3) Coleman Hawkins vintage Roy Maier Reed, SIGNED in fountain pen by Coleman Hawkins, mounted and matted to a size of 14” by 18” with a black and white photograph, an original print by the noted British jazz writer and photographer Valerie Wilmer, who has signed to the bottom right margin, in pencil. We have it from Mr. Rafferty that Wilmer obtained the autograph in person from the great saxophonist. Hawkins (1904-1969) is acknowledged as the father of jazz saxophone, his technical virtuosity, massive tone, and urgent swinging style almost single-handedly lifted the saxophone from novelty instrument to one of the most important jazz solo voices. His influence on the first generation of jazz saxophonists was rivaled only by Lester Young's, and his seminal 1939 recording of Body and Soul displayed a sophistication and harmonic mastery which anticipated and pointed the way to the radical reworking of jazz to come in the Bebop era of the 40's.
4) Joe Henderson, vintage Rico V-3 Reed, SIGNED in black felt tip by Joe Henderson, mounted and matted to a size of 12.5” by 17.5”, with a black and white photograph. Tenor saxophonist, Joe Henderson (1937-2001), began working professionally as a teenager in Detroit and during the early to mid 60's became a star at Blue Note records, first making his mark as a member of Horace Silver's band, recording a memorable solo on Silver's composition "Song For My Father"; he subsequently performed on many significant recordings for the label both as a sideman and a leader. The 70's and much of the 80's were a surprisingly fallow period for a musician of Henderson's formidable talent, and it wasn't until he was signed by Verve Records in the early 90's that he reemerged as one of the finest saxophonists of his generation. At Verve he recorded a series of "song-book" albums which paid homage to Billy Strayhorn, Miles Davis and Antonio Carlos Jobim, bringing the critical and popular success he so richly deserved.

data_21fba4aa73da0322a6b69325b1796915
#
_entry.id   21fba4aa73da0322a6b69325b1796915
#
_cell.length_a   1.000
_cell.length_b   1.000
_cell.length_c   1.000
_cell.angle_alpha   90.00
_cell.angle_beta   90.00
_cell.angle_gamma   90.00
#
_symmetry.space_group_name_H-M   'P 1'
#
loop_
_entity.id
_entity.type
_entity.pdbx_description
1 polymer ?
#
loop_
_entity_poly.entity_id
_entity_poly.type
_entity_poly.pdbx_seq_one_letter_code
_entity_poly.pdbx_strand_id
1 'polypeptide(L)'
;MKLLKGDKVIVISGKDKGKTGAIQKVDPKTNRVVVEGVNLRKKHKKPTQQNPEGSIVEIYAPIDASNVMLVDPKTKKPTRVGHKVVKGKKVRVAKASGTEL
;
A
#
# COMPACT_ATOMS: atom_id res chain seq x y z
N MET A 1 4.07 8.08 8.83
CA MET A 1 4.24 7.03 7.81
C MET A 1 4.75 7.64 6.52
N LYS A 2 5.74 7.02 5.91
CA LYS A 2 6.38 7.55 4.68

5) Illinois Jacquet, vintage Rico V-3 Reed, SIGNED By Illinois Jacquet, mounted and matted to a size of 12.5” by 17.5”, with a black and white photograph. Illinois Jacquet (1922-2004), came to fame in the Lionel Hampton band with his 1942 solo on "Flying Home" which anticipated by almost a decade the honking tenor saxophone styles popularized in 50's r&b. He was a fixture on Norman Grant's Jazz At The Philharmonic tours in the 50's,becoming a crowd favourite with his aggressive freewheeling solos; signed to Granz's recording labels Clef and later Verve, Illinois recorded some fine small group sides over the years ; he went on to enjoy a long and illustrious career as a soloist, big band leader and educator, playing his last engagement at Lincoln Center in New York, less than a week before his death on July 22, 2004 at the age of 81.